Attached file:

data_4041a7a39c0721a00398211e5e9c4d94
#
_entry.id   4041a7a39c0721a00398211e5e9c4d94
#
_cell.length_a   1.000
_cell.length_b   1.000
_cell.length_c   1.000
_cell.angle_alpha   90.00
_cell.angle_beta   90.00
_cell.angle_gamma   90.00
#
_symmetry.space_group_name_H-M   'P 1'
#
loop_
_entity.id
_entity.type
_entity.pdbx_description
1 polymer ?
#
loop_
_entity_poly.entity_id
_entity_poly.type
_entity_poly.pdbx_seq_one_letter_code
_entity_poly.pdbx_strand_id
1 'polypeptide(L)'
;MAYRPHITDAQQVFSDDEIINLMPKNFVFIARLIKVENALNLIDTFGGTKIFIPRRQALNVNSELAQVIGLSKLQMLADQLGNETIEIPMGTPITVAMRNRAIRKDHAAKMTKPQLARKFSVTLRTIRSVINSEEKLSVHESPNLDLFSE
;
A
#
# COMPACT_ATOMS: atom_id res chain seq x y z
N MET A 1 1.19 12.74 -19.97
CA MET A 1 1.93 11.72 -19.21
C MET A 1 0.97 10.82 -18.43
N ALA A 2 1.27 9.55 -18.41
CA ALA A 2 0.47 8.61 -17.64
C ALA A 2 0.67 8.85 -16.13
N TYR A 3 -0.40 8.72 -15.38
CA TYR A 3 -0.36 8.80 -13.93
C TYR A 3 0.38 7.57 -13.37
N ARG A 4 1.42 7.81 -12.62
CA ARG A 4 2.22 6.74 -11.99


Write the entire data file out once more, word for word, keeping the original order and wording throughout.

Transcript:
data_4041a7a39c0721a00398211e5e9c4d94
#
_entry.id   4041a7a39c0721a00398211e5e9c4d94
#
_cell.length_a   1.000
_cell.length_b   1.000
_cell.length_c   1.000
_cell.angle_alpha   90.00
_cell.angle_beta   90.00
_cell.angle_gamma   90.00
#
_symmetry.space_group_name_H-M   'P 1'
#
loop_
_entity.id
_entity.type
_entity.pdbx_description
1 polymer ?
#
loop_
_entity_poly.entity_id
_entity_poly.type
_entity_poly.pdbx_seq_one_letter_code
_entity_poly.pdbx_strand_id
1 'polypeptide(L)'
;MAYRPHITDAQQVFSDDEIINLMPKNFVFIARLIKVENALNLIDTFGGTKIFIPRRQALNVNSELAQVIGLSKLQMLADQLGNETIEIPMGTPITVAMRNRAIRKDHAAKMTKPQLARKFSVTLRTIRSVINSEEKLSVHESPNLDLFSE
;
A
#
# COMPACT_ATOMS: atom_id res chain seq x y z
N MET A 1 1.19 12.74 -19.97
CA MET A 1 1.93 11.72 -19.21
C MET A 1 0.97 10.82 -18.43
N ALA A 2 1.27 9.55 -18.41
CA ALA A 2 0.47 8.61 -17.64
C ALA A 2 0.67 8.85 -16.13
N TYR A 3 -0.40 8.72 -15.38
CA TYR A 3 -0.36 8.80 -13.93
C TYR A 3 0.38 7.57 -13.37
N ARG A 4 1.42 7.81 -12.62
CA ARG A 4 2.22 6.74 -11.99